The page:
Well, poor Bartleby had to read the letters, to see if anyone's name was written clearly so they could be sent. Think of it. From one letter a wedding ring fell, the finger it was bought for perhaps lies rotting18 in the grave19. Another letter has money to help someone long since dead. Letters filled with hope for those who died without hope.

Poor Bartleby! He himself had lost all hope. His job had killed something inside him.

Ah, Bartleby! Ah, humanity20!

(MUSIC)

ANNOUNCER: You have heard an AMERICAN STORY called "Bartleby." It was written by Herman Melville. Your storyteller was Shep O'Neal. This is Shirley Griffith.


点击收听单词发音收听单词发音  

1 announcer FVqzB     
n.宣布者;电(视)台播音员,报幕员
参考例句:
  • The radio announcer said it was nine o'clock.电台播音员报时9点整。
  • The announcer tells the listeners what programme comes next.广播员告诉听众下一个是什么节目。
2 decided lvqzZd     
adj.决定了的,坚决的;明显的,明确的
参考例句:
  • This gave them a decided advantage over their opponents.这使他们比对手具有明显的优势。
  • There is a decided difference between British and Chinese way of greeting.英国人和中国人打招呼的方式有很明显的区别。
3 legal k3jy2     
adj.法律的,依照法律的,合法的,法定的,正当的
参考例句:
  • He is my legal adviser.他是我的法律顾问。
  • This is partly a political and partly a legal question.这个问题部分是政治问题,部分是法律问题。
4 papers qmQzJz     
n.文件,纸币,论文
参考例句:
  • I want to check with my secretary before I sign the papers.在签署这些文件前,我要与我的秘书商议。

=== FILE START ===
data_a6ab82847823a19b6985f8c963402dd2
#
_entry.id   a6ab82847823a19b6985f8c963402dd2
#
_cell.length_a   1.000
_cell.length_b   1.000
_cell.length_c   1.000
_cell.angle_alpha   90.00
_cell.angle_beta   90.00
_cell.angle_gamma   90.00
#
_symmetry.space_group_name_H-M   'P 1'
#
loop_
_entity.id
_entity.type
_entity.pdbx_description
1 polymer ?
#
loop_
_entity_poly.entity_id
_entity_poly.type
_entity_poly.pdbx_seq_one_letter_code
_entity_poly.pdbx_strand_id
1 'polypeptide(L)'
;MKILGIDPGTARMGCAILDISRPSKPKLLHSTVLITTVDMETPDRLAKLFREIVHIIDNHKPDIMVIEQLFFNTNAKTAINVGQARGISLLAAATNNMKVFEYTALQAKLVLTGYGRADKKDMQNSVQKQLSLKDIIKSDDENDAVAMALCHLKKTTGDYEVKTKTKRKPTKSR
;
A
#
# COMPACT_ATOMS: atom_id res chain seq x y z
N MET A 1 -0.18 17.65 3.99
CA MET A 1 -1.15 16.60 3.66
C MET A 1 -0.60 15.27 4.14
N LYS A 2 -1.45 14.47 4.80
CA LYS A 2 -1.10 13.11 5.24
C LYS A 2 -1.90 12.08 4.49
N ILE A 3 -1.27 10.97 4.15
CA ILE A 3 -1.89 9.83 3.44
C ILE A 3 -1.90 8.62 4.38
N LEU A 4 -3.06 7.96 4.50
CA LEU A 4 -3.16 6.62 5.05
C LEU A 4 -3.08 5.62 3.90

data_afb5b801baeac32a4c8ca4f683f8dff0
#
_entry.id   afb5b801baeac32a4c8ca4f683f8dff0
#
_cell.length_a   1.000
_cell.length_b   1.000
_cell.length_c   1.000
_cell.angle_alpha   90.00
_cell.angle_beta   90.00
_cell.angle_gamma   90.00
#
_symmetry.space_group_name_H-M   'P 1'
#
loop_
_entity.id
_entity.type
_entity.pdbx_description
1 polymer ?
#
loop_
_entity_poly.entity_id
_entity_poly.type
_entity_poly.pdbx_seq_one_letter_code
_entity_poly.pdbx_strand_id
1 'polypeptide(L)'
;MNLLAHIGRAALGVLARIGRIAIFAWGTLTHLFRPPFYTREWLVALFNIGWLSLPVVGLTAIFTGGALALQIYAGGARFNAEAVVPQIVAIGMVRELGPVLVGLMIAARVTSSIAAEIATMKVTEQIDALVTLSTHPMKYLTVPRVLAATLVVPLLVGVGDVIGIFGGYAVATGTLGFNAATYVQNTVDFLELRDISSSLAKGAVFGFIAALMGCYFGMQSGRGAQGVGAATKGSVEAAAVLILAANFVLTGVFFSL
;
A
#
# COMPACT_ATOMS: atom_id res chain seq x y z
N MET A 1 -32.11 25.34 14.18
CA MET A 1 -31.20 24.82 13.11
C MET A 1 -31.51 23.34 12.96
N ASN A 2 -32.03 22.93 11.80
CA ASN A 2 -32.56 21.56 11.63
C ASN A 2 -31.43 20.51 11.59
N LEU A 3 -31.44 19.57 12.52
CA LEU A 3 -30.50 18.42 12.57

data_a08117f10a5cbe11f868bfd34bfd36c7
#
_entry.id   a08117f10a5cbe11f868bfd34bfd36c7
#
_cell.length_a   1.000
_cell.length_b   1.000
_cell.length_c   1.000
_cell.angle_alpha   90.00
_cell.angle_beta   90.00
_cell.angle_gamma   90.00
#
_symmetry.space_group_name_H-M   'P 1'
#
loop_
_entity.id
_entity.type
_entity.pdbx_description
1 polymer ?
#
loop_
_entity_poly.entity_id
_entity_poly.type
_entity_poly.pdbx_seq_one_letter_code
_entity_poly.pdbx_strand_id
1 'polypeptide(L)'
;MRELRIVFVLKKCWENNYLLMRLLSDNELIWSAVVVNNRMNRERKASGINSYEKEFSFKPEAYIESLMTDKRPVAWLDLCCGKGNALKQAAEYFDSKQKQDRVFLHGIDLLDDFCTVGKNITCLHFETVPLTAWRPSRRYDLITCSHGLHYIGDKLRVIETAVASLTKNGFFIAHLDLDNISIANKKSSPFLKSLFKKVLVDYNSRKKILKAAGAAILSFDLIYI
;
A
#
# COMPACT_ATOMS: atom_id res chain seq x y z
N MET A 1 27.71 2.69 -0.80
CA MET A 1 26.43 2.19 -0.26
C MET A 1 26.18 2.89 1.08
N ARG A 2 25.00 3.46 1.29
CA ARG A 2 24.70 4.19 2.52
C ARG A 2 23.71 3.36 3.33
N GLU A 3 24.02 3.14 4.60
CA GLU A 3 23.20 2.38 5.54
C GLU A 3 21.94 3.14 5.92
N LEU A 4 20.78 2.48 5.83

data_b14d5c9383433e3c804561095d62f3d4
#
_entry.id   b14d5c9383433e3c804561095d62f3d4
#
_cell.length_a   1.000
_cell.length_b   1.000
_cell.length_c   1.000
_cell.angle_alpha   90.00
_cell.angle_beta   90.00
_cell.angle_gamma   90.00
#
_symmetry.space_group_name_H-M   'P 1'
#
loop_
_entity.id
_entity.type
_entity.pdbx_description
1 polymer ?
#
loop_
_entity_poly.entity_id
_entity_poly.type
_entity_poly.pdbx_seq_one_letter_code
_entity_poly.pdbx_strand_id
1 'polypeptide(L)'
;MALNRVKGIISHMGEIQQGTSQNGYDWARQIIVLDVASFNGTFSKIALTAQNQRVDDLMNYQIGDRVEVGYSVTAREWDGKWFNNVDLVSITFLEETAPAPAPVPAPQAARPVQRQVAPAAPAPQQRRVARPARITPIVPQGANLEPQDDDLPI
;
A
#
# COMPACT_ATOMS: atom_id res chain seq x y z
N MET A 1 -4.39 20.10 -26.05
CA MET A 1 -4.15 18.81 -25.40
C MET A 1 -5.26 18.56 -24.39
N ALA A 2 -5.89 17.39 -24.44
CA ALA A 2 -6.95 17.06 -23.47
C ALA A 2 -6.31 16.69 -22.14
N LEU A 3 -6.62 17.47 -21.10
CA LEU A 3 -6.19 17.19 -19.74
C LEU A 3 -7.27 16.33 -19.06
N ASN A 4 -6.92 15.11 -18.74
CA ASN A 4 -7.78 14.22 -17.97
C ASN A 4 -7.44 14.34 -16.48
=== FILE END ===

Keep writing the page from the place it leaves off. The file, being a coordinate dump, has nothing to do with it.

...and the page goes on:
• The lawyer read all the papers relating to the case.律师阅读了与该案有关的全部文件。
5 sunlight ts3wM     
n.日光,阳光,日照
参考例句:
  • The room was flooded with warm and golden sunlight.房间充满着温暖、金色的阳光。
  • In the bright sunlight she had to narrow her eyes.在强烈阳光下她必须眯着双眼。
6 ginger bzryX     
n.姜,精力,淡赤黄色;adj.淡赤黄色的;vt.使活泼,使有生气
参考例句:
  • There is no ginger in the young man.这个年轻人没有精神。
  • Ginger shall be hot in the mouth.生姜吃到嘴里总是辣的。
7 somewhat Pwtw1     
pron.一些,某物;adv.多少,几分
参考例句:
  • The cake we made was somewhat of a failure.我们做的蛋糕不大成功。
  • The two office buildings are somewhat alike in appearance.这两座办公楼在外形上有点相似。
8 lightening i1zxU     
n.发光v.使(某物)更明亮( lighten的现在分词 );变得更光明
参考例句:
  • The lightening splintered a tree. 闪电把一棵树劈开了。 来自《现代汉英综合大词典》
  • I saw the lightening split the clouds and heard the thunders following. 我看到闪电撕开云层,听到随之而来的雷声。 来自英语晨读30分(高二)
9 difficulty pvUxW     
n.困难,费劲;难事,难题;麻烦,困境
参考例句:
  • If there is any difficulty,please let us know promptly.倘有困难,请迅速通知我们。